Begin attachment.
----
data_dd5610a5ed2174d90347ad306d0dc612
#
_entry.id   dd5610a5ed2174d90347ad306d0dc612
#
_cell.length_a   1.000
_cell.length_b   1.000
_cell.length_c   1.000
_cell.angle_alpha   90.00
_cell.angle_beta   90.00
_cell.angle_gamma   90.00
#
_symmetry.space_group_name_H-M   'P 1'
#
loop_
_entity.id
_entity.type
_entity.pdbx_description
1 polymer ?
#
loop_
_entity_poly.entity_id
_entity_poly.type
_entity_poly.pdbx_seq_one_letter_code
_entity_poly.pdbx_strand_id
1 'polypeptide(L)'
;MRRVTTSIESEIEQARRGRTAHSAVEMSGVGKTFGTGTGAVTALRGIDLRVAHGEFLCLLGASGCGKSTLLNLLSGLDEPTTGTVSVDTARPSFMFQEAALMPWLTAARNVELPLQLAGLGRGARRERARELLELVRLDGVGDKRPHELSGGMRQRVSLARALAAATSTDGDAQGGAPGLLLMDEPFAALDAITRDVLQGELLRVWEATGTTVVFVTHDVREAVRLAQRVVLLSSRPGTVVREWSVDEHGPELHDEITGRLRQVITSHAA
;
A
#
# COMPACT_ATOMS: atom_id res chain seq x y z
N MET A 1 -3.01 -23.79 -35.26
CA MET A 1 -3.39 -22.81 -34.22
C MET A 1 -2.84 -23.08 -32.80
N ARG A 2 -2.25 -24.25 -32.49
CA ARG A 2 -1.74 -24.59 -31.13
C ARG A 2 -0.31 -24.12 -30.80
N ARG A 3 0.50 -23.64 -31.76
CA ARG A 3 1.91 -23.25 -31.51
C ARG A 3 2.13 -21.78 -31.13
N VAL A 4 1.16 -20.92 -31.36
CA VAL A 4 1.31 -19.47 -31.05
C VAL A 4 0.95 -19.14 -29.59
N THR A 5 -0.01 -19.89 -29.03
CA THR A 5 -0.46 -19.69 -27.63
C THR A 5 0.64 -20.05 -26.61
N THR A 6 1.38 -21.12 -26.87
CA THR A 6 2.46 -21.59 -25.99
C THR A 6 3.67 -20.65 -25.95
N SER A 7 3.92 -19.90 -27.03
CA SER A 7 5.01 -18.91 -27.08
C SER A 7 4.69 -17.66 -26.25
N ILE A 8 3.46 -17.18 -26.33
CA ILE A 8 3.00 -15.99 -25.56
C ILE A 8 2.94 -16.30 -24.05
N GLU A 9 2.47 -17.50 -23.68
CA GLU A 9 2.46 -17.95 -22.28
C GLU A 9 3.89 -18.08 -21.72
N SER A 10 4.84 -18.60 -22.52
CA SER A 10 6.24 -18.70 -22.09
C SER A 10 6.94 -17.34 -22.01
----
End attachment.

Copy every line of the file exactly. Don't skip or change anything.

data_dd5610a5ed2174d90347ad306d0dc612
#
_entry.id   dd5610a5ed2174d90347ad306d0dc612
#
_cell.length_a   1.000
_cell.length_b   1.000
_cell.length_c   1.000
_cell.angle_alpha   90.00
_cell.angle_beta   90.00
_cell.angle_gamma   90.00
#
_symmetry.space_group_name_H-M   'P 1'
#
loop_
_entity.id
_entity.type
_entity.pdbx_description
1 polymer ?
#
loop_
_entity_poly.entity_id
_entity_poly.type
_entity_poly.pdbx_seq_one_letter_code
_entity_poly.pdbx_strand_id
1 'polypeptide(L)'
;MRRVTTSIESEIEQARRGRTAHSAVEMSGVGKTFGTGTGAVTALRGIDLRVAHGEFLCLLGASGCGKSTLLNLLSGLDEPTTGTVSVDTARPSFMFQEAALMPWLTAARNVELPLQLAGLGRGARRERARELLELVRLDGVGDKRPHELSGGMRQRVSLARALAAATSTDGDAQGGAPGLLLMDEPFAALDAITRDVLQGELLRVWEATGTTVVFVTHDVREAVRLAQRVVLLSSRPGTVVREWSVDEHGPELHDEITGRLRQVITSHAA
;
A
#
# COMPACT_ATOMS: atom_id res chain seq x y z
N MET A 1 -3.01 -23.79 -35.26
CA MET A 1 -3.39 -22.81 -34.22
C MET A 1 -2.84 -23.08 -32.80
N ARG A 2 -2.25 -24.25 -32.49
CA ARG A 2 -1.74 -24.59 -31.13
C ARG A 2 -0.31 -24.12 -30.80
N ARG A 3 0.50 -23.64 -31.76
CA ARG A 3 1.91 -23.25 -31.51
C ARG A 3 2.13 -21.78 -31.13
N VAL A 4 1.16 -20.92 -31.36
CA VAL A 4 1.31 -19.47 -31.05
C VAL A 4 0.95 -19.14 -29.59
N THR A 5 -0.01 -19.89 -29.03
CA THR A 5 -0.46 -19.69 -27.63
C THR A 5 0.64 -20.05 -26.61
N THR A 6 1.38 -21.12 -26.87
CA THR A 6 2.46 -21.59 -25.99
C THR A 6 3.67 -20.65 -25.95
N SER A 7 3.92 -19.90 -27.03
CA SER A 7 5.01 -18.91 -27.08
C SER A 7 4.69 -17.66 -26.25
N ILE A 8 3.46 -17.18 -26.33
CA ILE A 8 3.00 -15.99 -25.56
C ILE A 8 2.94 -16.30 -24.05
N GLU A 9 2.47 -17.50 -23.68
CA GLU A 9 2.46 -17.95 -22.28
C GLU A 9 3.89 -18.08 -21.72
N SER A 10 4.84 -18.60 -22.52
CA SER A 10 6.24 -18.70 -22.09
C SER A 10 6.94 -17.34 -22.01